Gardener's comment history

Gardener said...

Oh and by the way Ron, I'm a democrat, even voted for you in the last election, and I am thankful there is a recall method because clearly I and every other democrat who bought into your campaign sales pitches bought a lemon.

Your attempt to characterize the entire recall effort as Tea Party hate mongers, is also false.

August 31, 2010 at 5:48 p.m.
Gardener said...

“I believe that you are in violation of the laws of God and man,” Littlefield wrote.

Really Ron? What kind of man of God forces tax increases upon people who have not seen cost of living increases in their paychecks in over 5 years?

What kind of man of God doesn't care if his new taxes add new burdens upon the elderly and retirees who have not seen cost of living increases?

What kind of man of God tries to sway the opinion of a judge towards a conviction instead of allowing the due process of the courts take it's course.

What kind of man of God coerces people to become citizens of his city with forced annexation instead of allowing them to choose freely?

What kind of man of God gives a sweetheart tax break to VW and shifts the city's lack of revenue from VW not paying onto every other business in Chattanooga?

What kind of man of God think placing scrap metal sculptures that just sit on a lawn and do nothing but sit there and look pretty is more important than dealing with Chattanooga's growing gang and violent crime problems?

What kind of man of God creates a new division in city government simply to give a 6 figure job to the daughter of one his long time political pals?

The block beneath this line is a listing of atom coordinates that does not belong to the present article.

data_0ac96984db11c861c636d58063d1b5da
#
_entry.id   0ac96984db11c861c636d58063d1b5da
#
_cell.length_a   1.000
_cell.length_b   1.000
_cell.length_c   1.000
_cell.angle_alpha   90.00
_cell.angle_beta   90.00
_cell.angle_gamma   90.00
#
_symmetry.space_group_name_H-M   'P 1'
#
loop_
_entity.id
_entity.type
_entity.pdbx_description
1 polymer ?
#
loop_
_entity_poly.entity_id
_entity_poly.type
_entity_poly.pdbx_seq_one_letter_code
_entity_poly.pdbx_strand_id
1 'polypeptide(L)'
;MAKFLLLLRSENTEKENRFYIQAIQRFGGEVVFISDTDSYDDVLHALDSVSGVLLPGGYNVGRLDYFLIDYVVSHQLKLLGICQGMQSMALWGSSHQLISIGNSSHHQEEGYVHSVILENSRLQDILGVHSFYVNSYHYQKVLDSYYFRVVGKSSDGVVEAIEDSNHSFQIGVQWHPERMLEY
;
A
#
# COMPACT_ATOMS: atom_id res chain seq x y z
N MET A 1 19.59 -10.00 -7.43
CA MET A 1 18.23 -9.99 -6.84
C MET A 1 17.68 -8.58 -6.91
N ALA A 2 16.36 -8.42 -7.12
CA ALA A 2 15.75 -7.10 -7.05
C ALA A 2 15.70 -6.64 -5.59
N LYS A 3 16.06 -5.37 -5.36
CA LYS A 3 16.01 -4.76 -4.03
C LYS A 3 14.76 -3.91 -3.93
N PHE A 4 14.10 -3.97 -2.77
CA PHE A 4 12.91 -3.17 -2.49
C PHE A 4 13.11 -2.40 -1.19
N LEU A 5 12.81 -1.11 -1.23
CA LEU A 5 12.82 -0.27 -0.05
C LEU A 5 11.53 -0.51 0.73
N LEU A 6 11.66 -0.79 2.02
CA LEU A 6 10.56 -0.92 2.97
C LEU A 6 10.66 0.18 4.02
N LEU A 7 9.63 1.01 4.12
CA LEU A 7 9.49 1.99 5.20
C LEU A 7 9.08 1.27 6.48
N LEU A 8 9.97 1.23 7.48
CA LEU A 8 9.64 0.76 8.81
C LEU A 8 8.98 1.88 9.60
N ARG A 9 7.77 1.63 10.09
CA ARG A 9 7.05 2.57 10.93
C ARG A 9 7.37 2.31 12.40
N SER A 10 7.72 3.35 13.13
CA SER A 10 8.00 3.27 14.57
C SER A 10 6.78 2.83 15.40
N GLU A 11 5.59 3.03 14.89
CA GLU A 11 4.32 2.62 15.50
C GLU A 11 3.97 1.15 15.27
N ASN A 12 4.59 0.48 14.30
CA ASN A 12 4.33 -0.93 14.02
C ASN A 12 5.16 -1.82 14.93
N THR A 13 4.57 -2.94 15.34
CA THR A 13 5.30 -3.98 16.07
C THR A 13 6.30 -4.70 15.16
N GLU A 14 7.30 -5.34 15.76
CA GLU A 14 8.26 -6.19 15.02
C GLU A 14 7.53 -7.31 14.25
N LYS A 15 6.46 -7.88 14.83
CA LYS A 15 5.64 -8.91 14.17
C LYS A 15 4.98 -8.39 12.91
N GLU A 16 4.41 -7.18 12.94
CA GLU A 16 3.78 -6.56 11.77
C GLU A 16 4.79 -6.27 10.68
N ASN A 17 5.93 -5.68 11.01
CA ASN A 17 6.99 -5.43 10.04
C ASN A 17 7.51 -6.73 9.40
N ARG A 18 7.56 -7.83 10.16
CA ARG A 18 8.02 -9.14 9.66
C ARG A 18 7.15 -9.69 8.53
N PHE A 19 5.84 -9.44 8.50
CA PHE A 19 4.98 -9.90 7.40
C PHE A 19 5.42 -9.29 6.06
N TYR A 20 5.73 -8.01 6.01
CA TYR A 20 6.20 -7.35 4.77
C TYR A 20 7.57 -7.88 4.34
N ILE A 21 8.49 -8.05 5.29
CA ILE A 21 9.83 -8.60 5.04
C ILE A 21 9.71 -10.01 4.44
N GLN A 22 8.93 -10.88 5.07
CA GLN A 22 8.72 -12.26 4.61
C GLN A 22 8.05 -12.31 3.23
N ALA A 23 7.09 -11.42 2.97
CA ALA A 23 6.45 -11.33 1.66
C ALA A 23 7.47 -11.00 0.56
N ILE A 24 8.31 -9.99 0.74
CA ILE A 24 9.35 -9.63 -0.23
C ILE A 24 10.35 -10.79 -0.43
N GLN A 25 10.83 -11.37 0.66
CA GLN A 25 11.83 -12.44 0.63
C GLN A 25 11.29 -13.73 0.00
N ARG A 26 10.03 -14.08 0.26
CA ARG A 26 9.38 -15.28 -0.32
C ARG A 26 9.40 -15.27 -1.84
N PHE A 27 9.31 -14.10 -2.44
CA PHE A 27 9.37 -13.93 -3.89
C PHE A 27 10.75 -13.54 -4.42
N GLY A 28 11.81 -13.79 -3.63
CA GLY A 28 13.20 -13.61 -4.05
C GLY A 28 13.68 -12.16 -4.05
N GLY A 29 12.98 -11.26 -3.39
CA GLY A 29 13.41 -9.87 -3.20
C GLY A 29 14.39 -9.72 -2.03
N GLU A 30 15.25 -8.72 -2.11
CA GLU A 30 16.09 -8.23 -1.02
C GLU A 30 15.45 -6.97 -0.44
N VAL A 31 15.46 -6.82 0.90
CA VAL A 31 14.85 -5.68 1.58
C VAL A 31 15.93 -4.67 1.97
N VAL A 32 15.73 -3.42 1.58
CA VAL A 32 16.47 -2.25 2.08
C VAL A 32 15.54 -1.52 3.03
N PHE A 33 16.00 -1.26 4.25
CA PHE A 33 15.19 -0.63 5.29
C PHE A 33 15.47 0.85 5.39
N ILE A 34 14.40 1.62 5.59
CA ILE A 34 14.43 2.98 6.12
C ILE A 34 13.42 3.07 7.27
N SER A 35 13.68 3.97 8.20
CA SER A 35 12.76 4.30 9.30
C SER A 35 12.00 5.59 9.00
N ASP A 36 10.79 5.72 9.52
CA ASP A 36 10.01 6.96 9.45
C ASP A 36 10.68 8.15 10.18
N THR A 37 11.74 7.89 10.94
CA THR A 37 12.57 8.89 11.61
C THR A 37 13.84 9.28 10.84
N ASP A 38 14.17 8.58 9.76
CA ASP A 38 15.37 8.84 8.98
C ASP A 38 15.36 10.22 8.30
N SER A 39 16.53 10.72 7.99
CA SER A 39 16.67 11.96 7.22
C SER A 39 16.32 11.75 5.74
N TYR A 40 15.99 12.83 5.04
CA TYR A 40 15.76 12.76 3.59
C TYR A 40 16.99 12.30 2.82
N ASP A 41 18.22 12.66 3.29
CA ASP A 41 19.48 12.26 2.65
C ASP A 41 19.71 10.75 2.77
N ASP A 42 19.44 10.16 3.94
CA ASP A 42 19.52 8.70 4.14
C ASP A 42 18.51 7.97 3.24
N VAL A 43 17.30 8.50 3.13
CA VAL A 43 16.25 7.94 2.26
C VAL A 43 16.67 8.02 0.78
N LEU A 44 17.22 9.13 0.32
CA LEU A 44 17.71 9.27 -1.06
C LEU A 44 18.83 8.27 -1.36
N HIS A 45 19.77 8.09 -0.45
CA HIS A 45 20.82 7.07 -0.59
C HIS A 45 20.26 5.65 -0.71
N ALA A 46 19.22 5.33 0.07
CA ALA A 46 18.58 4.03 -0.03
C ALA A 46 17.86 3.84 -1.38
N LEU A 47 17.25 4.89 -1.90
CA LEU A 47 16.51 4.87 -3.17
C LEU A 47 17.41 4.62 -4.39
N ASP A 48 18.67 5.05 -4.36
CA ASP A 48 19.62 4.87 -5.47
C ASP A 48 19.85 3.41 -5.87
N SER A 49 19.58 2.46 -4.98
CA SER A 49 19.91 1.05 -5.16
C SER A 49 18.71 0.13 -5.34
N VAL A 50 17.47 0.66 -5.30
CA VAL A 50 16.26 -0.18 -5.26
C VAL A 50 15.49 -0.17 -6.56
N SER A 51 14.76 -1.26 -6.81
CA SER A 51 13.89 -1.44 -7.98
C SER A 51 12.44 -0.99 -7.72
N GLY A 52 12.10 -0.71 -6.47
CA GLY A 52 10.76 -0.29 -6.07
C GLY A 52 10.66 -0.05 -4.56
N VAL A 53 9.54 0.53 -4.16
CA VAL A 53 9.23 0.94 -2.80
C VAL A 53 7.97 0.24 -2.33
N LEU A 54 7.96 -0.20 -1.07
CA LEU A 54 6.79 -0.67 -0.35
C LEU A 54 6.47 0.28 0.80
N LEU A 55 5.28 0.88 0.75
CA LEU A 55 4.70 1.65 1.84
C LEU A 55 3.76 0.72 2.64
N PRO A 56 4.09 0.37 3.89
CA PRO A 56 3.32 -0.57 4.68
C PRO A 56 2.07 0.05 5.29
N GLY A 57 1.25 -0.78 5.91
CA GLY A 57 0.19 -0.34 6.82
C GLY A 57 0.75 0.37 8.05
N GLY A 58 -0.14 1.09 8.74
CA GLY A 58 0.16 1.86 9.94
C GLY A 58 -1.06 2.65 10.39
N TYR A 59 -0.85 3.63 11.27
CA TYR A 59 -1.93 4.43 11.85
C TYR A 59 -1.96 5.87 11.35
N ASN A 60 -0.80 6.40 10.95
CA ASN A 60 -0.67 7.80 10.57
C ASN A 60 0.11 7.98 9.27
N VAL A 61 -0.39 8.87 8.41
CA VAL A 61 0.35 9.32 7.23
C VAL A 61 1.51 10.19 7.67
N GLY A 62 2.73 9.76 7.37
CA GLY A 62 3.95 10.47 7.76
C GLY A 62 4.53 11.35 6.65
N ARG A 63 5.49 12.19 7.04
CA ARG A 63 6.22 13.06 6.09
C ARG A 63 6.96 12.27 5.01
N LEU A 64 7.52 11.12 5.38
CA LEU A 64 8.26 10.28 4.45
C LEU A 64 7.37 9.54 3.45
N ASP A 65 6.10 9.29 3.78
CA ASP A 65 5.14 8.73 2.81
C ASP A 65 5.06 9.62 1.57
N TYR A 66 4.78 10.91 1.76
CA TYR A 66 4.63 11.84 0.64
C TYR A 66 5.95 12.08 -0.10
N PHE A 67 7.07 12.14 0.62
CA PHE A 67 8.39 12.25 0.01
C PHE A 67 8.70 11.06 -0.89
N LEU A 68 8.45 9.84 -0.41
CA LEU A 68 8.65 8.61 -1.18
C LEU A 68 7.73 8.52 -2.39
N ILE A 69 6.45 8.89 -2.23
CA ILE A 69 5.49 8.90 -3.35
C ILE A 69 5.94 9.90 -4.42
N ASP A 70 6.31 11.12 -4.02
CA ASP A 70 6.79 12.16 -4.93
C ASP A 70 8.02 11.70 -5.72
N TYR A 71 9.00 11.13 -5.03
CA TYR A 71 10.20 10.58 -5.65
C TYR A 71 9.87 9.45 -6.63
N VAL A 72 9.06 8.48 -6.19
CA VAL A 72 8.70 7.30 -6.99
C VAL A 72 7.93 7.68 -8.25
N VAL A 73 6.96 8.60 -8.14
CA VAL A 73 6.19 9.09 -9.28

I'm sorry Ron, but your actions show you not to be the "good Christian man" you and all your out of town friends on these boards keep saying you are.

It's your elitist actions Ron that have lead to the recall.

Your inability to listen to the people of Chattanooga, and your power mongering to rule over them and force your will and agenda upon them, and failure to do the will of the people and of represent them, that has led to your recall.

August 31, 2010 at 5:45 p.m.
Gardener said...

"Last week, a senior law consultant for the University of Tennessee’s Municipal Technical Advisory Service issued an opinion saying that state law trumps the City Charter."

That seems highly doubtful since the election for Mayor of Chattanooga is not a state election, but rather a local election and local elections within the city limits are governed by the City Charter.

If the recall was to remove, for example, someone from office who had been elected to the State Legislature, that is when the state law would kick in and apply, yet since this is only a local election and not for a position in TN state government the local rules apply.

Regardless, if the annexations go through there will be more than enough new registered voters in the newly annexed county areas being added to the city to drive a 2nd recall effort which would meet both state and local requirements.

August 29, 2010 at 9:04 a.m.
Gardener said...

Despite the pure utter garbage this "mayor of chattanooga manufactured" opinion piece spews the reality is quite simple.

Just as Tennessee is but one of fifty states within the USA and it's residents pay both state sales taxes (local government territory) and federal taxes (encompassing greater government territory, Chattanooga is but one of nine cities within Hamilton county, and therefore, it's residents pay both taxes to the local government's territory of the city and the greater encompassing territory of the county.

The state law does NOT require the county to establish fire tax districts, it simply allows that as an OPTION, if the county wishes to go that route.